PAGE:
Human rights breaches in Myanmar and Rwanda

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This article is brought to you in association with the European Parliament.

On Thursday, the European Parliament adopted two resolutions on the human rights situations in Myanmar and Rwanda.

The human rights situation in Myanmar, including the situation of religious and ethnic groups

Parliament condemns the Burmese military’s (Tatmadaw) widespread violent response to any kind of protest and the gross human rights violations it continues to commit against the people of Myanmar, following the coup d’état of 1 February this year. MEPs say these ongoing abuses and actions amount to crimes against humanity.

They also specifically denounce the targeting of ethnic and religious minorities in the country, with frequent attacks on churches, mosques, schools and medical facilities, and the arrest of religious leaders.

In addition, MEPs are appalled by the attacks, harassment, detention and torture of healthcare workers in Myanmar and express fears over how the humanitarian crisis has been exacerbated by a third wave of COVID-19 in the country.

The resolution calls for the immediate and unconditional release of President Win Myint, State Counsellor Aung San Suu Kyi and all others arrested by the Tatmadaw on unfounded accusations during and after the coup.

It finally urges EU countries, through the Council, to continue imposing targeted and robust EU sanctions, with the aim of cutting off the economic lifelines of the Burmese junta, as well as demanding member states push ahead with targeted restrictive measures against those responsible for the coup.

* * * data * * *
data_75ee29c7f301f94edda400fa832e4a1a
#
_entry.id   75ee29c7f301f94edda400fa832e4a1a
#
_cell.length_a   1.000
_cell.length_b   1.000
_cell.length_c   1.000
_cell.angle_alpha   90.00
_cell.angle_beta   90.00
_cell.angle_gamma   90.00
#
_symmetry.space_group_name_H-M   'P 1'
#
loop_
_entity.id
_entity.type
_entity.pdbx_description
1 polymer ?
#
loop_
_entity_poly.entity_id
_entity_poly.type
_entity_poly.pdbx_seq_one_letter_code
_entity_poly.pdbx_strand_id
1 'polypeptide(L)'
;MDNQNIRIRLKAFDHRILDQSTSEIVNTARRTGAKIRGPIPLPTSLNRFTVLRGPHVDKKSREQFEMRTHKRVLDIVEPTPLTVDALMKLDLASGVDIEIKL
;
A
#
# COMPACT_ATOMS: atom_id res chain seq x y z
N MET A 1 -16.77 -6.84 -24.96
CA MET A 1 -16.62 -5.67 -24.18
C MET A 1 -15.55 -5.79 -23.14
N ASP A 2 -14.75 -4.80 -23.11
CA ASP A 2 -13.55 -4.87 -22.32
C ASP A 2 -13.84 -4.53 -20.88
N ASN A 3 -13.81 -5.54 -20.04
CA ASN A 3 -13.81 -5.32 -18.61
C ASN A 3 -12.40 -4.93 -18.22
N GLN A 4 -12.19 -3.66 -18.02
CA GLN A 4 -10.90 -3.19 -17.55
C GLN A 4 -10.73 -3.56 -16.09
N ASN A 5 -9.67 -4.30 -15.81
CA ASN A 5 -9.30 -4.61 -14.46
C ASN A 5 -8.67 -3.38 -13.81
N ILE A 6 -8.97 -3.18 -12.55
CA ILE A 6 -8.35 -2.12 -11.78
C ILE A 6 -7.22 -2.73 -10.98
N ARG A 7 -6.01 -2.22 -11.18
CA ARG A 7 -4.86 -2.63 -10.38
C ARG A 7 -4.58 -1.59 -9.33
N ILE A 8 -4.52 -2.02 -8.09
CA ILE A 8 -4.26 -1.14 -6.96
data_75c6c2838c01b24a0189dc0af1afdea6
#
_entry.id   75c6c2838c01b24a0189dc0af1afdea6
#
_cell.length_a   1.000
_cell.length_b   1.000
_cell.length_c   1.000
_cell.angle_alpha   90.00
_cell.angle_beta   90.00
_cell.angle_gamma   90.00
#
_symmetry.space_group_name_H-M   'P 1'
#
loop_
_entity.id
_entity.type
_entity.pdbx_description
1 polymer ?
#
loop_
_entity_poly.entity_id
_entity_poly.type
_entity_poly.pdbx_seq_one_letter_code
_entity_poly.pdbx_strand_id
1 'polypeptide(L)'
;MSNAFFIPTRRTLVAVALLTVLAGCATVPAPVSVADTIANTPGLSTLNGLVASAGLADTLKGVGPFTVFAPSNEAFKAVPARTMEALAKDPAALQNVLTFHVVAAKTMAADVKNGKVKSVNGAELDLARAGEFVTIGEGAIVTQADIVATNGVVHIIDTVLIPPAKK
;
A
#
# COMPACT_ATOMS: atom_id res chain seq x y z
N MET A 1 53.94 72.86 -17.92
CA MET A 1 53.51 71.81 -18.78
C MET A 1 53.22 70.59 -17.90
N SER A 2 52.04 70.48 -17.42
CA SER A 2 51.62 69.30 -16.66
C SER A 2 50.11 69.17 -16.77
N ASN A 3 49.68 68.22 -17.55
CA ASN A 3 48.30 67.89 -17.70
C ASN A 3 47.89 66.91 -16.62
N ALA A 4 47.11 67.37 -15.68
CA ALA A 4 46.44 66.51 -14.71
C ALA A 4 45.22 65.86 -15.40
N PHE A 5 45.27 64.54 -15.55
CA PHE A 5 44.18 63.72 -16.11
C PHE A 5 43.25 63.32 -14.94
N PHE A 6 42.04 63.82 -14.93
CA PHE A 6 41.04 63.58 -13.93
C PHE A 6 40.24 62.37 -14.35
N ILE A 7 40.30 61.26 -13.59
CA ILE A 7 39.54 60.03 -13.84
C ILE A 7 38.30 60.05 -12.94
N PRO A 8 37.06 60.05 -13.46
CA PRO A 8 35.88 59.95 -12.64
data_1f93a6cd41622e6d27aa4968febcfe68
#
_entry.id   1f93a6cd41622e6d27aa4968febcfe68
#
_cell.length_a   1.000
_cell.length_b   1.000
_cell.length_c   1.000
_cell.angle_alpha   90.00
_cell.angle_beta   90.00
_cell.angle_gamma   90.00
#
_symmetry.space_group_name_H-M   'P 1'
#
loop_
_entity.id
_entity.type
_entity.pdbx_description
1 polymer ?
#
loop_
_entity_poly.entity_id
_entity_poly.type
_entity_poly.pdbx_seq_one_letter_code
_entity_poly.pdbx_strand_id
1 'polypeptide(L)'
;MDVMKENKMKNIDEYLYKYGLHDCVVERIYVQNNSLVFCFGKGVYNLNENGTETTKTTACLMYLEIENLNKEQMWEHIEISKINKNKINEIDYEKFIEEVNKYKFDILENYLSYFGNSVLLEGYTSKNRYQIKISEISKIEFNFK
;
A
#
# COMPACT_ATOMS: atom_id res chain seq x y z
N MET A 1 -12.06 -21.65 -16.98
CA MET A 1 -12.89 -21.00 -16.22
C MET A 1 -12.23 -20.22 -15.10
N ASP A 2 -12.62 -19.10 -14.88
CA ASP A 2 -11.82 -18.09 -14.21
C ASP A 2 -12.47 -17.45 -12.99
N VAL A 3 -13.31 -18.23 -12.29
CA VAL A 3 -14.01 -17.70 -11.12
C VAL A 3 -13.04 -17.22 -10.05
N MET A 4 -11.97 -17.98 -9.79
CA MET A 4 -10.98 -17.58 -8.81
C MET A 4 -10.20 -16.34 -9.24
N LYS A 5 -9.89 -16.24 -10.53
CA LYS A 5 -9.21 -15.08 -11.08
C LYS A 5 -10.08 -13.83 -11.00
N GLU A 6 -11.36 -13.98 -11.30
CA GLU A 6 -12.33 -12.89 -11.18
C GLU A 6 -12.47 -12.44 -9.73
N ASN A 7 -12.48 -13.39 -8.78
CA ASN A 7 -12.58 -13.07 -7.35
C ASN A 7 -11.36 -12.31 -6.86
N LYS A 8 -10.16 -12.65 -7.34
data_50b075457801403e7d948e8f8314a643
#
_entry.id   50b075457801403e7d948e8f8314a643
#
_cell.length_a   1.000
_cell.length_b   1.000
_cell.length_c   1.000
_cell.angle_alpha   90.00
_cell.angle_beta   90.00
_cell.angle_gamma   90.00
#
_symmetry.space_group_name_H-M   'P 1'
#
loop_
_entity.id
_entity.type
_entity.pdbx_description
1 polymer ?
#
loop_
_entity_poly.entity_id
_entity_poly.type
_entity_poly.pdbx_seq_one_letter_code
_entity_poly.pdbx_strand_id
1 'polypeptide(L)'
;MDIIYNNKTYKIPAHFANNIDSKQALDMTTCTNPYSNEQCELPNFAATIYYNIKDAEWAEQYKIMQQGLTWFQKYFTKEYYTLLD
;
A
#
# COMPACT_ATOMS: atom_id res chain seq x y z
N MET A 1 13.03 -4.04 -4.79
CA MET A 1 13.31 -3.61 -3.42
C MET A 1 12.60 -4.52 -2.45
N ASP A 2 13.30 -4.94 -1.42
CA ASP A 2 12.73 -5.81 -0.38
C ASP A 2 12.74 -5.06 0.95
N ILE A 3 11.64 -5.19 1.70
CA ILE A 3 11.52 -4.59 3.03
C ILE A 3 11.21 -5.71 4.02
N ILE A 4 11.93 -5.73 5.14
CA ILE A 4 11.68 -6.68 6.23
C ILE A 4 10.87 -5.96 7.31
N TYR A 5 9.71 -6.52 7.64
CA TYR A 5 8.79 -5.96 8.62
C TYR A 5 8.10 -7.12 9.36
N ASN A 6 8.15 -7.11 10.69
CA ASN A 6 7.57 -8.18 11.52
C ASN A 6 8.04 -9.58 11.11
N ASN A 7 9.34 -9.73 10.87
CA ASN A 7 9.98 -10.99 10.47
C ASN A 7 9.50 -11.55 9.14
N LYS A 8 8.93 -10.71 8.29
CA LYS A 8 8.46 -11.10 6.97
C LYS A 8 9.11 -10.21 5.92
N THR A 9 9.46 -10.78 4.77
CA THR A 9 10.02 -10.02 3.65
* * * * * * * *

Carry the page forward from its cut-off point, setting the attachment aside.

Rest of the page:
The text was adopted by 647 votes in favour, 2 against and 31 abstentions. For further details, the full version will be available here. (07.10.2021)

The case of Paul Rusesabagina in Rwanda

MEPs strongly condemn the illegal arrest, detention and conviction of human rights defender Paul Rusesabagina in Rwanda, which they say violates international and Rwandan law.

Mr Rusesabagina, a Belgian citizen and U.S. resident whose story was recounted in the 2004 film Hotel Rwanda, was convicted and sentenced to 25 years in prison by a Rwandan court on 29 September. He was declared guilty of nine terrorism-related charges, and made criminally liable for activities attributed to the Rwandan Movement for Democratic Change / National Liberation Front (MRCD-FLN), a coalition of opposition political parties and its military wing.

Parliament considers the case of Mr Rusesabagina to exemplify the human rights violations taking place in Rwanda, with MEPs calling into question the fairness of the verdict and demanding his immediate release on humanitarian grounds.

The Rwandan Government, MEPs demand, has to guarantee the physical integrity and psychological well-being of Mr Rusesabagina and to allow him to take the medication he needs. The Rwandan Government must respect the right of the Belgian government to provide consular assistance to Mr Rusesabagina in order to ensure his health and his access to a proper defence.

The text was adopted by 660 votes in favour, 2 against and 18 abstentions. It will be available in full here (07.10.2021).

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